# Formats for Labelled Transition Systems

These pages explain the storage formats for labelled transition systems (LTSs). For a general explanation of labelled transition systems see Labelled transition systems.

## mCRL2 LTS format

An mCRL2 LTS file consists of a labelled transition system together with a declaration of the data types and action declarations. Each transition is labelled with a multi-action, which is a sequence of action labels each optionally having data arguments. States can also have labels. Such a label generally is a vector of data values corresponding to the values of process parameters in the linear process specification from which the lts was generated. But such a label can also be a set of such vectors. This typically occurs when a labelled transition system is reduced using (branching/weak) bisimulation in which case all labels of equivalent states are accumulated in a set and this set is used as the new label.

A labelled transition system contain probabilities. In this case a transition goes to
a discrete probability distribution. These can be viewed as
non-labelled states with outgoing transitions that are labelled with probabilities.
The sum of the probabilities of all outgoing transistion equals 1. Only a few tools
support probabilistic transition systems, such as `ltsgraph`

and `ltspbisim`

.

An LTS in LTS format requires relatively little diskspace as it is stored as a compressed, shared ATerm. This ATerm storage format supports streaming, and therefore labelled transition systems in LTS format can be streamed.

Files in the LTS format typically have the extension `.lts`

.
As all data and action declarations are stored in the file format,
this format is very suitable to transform an LTS into a linear process
using the tool `lts2lps`

.

A disadvantage of the `.lts`

format is that it is not human readable.
For this, the LTS should be translated into `.aut`

or `.fsm`

format,
which can be done using the tool `ltsconvert`

.

## The aut format

The aut file format is a simple format for storing labelled transition systems. It is widely used by other tools, for instance the Caesar-Aldebaran or CADP toolset.

### The syntax

The syntax of an Aldebaran file consists of a number of lines, where the first
line is a `aut_header`

and the remaining lines are of type `aut_edge`

.

An `aut_header`

is defined as follows:

aut_header::= 'des ('`first_state`

','`nr_of_transitions`

','`nr_of_states`

')'first_state::=`number`

nr_of_transitions::=`number`

nr_of_states::=`number`

Here:

`first_state`

is a number representing the first state;`nr_of_transitions`

is a number representing the number of transitions;`nr_of_states`

is a number representing the number of states.

An `aut_edge`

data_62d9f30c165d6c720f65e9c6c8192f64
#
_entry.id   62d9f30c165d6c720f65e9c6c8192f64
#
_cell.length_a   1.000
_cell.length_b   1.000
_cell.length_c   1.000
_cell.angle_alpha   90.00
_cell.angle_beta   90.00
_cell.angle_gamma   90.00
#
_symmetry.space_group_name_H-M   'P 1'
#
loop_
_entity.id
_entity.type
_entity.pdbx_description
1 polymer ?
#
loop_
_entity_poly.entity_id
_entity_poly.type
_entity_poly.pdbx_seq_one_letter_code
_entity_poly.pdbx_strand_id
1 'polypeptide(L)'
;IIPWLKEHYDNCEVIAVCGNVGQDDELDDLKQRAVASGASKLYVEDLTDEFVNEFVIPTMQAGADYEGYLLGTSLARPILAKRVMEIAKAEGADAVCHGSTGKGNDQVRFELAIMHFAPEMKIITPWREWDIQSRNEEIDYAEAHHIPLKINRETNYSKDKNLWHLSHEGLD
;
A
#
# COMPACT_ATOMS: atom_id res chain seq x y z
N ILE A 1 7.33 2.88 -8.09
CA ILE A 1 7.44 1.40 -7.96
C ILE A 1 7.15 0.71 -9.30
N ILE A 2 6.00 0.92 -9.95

is defined as follows:

aut_edge::= '('`start_state`

','`label`

','`end_state`

')'start_state::=`number`

label::= '"'`string`

'"'end_state::=`number`

Here:

`start_state`

is a number representing the start state of the edge;`label`

is a string enclosed in double quotes representing the label of the edge;`end_state`

is a number representing the end state of the edge.

### An example

The following example shows a simple labelled transition system of the dining philosophers problem for two philosophers, visualised using ltsgraph:

This transition system is represented by the following Aldebaran file:

```
des (0,12,10)
(0,"lock(p2, f2)",1)
(0,"lock(p1, f1)",2)
(1,"lock(p1, f1)",3)
(1,"lock(p2, f1)",4)
(2,"lock(p2, f2)",3)
(2,"lock(p1, f2)",5)
(4,"eat(p2)",6)
(5,"eat(p1)",7)
(6,"free(p2, f2)",8)
(7,"free(p1, f1)",9)
(8,"free(p2, f1)",0)
(9,"free(p1, f2)",0)
```

### The probabilistic aut format

There is a straightforward probabilistic extension of the aut format.
The first state and each end state of an edge can be written as a discrete
probability distribution in the form \(s_0~p_0~s_1\cdots p_{n-1}~s_n\). This means
that state \(s_i\) is reached with probability \(p_i\) for \(i<n\)
and state \(p_n\) is reached with probability \(1-\sum_{i=0}^{n-1}p_i\).
Each probability is denoted as a fraction `n/m`

where `n`

and `m`

are
positive numbers.
Note that this notation is a conservative extions of the probability free format.
If a state is reached with probability one, it suffices to only denote the
number of the state.

### A probabilistic example

A small but typical example of a probabilistic aut file is given below.
The initial probability distribution chooses state `0`

or state `1`

with respective
probabilities `1/3`

and `2/3`

. In state `0`

an action is possible after which
either state `0`

or `1`

are chosen with equal probability. In state 1 only an action
`b`

can be done, and after that state 1 is always reached:

```
des(0 1/3 1, 2, 2)
(0,"a",0 1/2 1)
(1,"b",1)
```

### Acknowledgements

The Aldebaran format originally stems from the CADP toolset. To be fully compatible with the original syntax definition, the labels of the edges should consist of at most 5000 characters.

## The FSM file format

An FSM file is a human-readable, plain-text file that specifies an LTS and
it supports not only labelling of transitions but also of states.
Besides that it can also express probabilities.